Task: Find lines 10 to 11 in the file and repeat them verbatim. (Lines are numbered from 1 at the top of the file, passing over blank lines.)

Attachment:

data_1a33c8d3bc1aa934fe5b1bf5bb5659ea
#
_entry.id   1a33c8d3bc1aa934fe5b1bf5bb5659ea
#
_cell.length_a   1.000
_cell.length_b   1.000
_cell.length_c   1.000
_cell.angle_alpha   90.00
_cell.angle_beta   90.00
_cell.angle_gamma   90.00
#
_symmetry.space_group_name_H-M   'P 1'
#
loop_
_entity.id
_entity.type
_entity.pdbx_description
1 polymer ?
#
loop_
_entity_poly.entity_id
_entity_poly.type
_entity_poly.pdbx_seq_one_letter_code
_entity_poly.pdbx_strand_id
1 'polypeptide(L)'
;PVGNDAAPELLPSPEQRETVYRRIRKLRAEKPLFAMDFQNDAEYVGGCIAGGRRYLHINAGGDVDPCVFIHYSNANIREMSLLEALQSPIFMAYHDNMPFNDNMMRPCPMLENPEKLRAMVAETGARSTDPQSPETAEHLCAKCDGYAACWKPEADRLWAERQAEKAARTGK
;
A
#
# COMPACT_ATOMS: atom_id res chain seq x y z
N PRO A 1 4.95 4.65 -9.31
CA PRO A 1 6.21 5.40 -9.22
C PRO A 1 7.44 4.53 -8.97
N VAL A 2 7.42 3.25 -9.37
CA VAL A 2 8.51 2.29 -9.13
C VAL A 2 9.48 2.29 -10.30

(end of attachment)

_cell.angle_gamma   90.00
#